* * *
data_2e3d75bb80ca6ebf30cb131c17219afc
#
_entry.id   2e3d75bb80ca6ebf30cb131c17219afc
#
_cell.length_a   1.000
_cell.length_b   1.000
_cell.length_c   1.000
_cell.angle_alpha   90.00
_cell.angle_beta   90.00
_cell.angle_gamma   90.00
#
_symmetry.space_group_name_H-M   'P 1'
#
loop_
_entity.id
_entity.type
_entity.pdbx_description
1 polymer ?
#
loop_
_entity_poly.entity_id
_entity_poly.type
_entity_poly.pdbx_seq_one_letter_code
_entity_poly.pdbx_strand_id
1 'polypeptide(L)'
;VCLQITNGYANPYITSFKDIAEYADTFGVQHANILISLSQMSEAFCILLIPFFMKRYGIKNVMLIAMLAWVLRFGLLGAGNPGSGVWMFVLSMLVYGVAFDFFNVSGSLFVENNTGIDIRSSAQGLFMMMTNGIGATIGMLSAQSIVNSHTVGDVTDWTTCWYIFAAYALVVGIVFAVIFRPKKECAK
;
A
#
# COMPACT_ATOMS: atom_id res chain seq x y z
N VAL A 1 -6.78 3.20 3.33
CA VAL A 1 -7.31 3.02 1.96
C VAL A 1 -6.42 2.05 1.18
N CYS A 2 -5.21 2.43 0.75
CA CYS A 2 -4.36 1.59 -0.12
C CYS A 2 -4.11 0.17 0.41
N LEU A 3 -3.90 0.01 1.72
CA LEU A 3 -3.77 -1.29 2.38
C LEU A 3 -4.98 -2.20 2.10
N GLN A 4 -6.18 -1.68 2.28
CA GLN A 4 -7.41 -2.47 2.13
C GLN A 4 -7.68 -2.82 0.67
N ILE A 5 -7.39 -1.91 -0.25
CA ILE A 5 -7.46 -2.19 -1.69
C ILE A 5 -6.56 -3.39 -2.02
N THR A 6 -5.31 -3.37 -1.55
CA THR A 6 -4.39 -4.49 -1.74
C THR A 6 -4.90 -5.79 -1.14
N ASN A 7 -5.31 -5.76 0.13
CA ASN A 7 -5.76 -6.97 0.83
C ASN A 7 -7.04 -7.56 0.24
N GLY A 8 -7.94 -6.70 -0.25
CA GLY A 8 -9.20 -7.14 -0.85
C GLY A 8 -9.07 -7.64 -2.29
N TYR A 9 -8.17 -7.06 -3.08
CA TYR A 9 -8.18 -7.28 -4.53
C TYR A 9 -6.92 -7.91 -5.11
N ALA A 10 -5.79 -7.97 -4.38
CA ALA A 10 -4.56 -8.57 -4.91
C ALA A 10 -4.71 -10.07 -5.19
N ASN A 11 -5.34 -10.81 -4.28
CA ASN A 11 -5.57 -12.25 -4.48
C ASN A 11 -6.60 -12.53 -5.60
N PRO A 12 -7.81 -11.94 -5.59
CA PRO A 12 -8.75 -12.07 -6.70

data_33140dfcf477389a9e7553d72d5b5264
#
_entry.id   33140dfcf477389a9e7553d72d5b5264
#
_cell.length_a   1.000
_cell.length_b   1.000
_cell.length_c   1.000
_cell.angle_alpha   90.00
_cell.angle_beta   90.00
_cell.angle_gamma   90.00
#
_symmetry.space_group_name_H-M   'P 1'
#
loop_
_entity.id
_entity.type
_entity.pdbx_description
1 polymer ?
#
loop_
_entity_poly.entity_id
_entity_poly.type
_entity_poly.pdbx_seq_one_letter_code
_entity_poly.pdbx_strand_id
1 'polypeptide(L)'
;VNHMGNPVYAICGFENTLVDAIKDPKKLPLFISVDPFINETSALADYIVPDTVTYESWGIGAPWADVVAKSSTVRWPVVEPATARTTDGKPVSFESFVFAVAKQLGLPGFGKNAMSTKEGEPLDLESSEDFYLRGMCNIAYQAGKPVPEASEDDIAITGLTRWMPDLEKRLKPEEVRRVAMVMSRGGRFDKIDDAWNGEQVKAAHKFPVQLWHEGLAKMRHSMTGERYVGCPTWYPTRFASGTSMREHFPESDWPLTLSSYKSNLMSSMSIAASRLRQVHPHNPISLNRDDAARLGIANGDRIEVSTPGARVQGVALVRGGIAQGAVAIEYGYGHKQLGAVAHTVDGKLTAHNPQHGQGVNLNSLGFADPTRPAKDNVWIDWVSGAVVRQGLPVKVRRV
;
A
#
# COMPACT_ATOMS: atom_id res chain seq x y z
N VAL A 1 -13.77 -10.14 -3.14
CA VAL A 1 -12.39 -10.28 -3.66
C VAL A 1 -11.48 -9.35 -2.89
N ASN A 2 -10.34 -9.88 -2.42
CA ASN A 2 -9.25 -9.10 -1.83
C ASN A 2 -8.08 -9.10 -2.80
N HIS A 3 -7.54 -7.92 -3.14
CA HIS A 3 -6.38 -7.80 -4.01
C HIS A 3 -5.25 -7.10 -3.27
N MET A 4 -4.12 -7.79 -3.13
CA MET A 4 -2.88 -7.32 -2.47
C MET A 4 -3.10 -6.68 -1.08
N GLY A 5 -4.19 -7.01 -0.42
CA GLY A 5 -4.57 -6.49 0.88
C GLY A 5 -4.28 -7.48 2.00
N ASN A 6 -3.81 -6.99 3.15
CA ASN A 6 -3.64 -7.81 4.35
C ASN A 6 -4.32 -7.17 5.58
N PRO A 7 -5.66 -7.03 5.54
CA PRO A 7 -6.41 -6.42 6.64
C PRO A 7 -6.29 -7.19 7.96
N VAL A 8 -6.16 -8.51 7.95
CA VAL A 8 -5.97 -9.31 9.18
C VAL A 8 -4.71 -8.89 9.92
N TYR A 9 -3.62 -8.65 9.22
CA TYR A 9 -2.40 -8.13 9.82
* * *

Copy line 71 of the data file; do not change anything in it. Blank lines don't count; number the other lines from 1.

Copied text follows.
_cell.length_b   1.000